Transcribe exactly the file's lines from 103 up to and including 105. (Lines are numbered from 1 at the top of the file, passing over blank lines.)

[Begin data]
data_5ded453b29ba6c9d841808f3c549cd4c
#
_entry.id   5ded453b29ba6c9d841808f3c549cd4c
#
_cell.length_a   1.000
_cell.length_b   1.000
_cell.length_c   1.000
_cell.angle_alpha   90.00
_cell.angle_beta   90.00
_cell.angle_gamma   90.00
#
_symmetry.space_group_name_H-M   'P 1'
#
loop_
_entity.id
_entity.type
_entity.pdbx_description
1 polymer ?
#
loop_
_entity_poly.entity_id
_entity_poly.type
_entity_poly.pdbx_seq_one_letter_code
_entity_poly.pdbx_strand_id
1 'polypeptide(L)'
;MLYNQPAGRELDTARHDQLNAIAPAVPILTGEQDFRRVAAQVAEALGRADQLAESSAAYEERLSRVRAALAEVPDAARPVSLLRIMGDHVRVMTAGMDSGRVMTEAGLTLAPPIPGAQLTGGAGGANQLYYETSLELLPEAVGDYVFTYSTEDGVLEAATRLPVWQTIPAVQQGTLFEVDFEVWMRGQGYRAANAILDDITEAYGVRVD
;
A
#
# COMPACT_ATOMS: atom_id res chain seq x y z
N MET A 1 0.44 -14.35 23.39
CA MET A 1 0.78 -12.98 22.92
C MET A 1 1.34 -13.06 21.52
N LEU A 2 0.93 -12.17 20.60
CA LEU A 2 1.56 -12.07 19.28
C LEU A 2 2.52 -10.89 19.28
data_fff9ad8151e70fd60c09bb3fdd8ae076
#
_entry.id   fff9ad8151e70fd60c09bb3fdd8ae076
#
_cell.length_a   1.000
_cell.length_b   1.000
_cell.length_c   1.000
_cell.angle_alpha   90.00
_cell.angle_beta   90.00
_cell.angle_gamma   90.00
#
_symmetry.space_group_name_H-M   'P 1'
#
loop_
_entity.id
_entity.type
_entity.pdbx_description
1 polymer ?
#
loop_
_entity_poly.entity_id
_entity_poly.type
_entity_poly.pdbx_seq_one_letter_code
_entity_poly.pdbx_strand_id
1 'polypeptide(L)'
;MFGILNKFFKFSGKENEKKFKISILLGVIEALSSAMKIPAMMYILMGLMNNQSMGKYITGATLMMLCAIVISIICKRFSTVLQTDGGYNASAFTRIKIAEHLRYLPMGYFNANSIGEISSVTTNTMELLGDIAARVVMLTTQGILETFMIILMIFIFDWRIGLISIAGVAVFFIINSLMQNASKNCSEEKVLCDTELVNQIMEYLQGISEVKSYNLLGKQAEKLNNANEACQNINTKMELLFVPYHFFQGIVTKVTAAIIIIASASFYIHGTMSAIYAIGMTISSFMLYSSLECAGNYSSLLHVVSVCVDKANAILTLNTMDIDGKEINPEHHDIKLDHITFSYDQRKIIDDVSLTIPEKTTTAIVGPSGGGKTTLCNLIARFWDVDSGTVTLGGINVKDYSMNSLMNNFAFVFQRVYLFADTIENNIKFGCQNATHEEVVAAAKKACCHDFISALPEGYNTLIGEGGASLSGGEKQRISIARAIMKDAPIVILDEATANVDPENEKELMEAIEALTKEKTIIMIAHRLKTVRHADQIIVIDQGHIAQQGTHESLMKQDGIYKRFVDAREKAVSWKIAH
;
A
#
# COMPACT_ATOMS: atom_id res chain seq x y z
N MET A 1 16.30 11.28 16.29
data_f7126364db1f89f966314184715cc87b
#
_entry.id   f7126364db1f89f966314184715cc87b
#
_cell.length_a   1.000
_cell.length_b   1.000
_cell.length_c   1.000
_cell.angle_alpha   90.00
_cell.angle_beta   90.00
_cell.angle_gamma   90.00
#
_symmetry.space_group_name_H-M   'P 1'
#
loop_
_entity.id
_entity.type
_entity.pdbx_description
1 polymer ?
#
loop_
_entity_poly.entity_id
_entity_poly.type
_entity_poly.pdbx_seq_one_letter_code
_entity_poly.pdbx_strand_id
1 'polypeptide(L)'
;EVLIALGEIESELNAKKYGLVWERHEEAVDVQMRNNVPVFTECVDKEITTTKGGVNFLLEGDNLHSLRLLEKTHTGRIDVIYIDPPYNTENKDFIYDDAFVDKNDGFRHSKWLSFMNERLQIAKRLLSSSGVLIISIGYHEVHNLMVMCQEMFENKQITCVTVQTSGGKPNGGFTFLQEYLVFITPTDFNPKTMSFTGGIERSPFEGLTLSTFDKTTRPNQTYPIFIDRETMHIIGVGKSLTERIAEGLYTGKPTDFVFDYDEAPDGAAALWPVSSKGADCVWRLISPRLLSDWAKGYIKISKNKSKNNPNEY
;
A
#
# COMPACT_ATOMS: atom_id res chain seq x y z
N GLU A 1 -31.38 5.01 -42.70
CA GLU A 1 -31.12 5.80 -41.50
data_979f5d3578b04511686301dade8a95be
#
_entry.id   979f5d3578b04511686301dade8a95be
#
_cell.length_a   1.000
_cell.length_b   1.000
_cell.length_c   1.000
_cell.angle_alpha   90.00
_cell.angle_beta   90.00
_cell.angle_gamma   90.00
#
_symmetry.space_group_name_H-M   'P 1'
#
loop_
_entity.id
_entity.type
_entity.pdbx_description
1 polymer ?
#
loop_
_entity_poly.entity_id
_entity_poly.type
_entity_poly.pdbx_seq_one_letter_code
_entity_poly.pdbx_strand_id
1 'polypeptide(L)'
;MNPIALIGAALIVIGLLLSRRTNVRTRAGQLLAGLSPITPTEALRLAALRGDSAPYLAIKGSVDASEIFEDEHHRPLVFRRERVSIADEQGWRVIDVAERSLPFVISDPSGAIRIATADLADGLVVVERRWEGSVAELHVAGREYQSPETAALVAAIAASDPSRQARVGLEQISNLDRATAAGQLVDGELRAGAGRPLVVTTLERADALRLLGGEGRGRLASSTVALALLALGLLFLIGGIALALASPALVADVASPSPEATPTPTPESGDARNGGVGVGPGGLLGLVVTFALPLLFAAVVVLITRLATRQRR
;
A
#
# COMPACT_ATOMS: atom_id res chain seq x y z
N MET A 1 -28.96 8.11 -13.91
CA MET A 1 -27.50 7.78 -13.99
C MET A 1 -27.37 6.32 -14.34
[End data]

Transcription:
#
_cell.length_a   1.000
_cell.length_b   1.000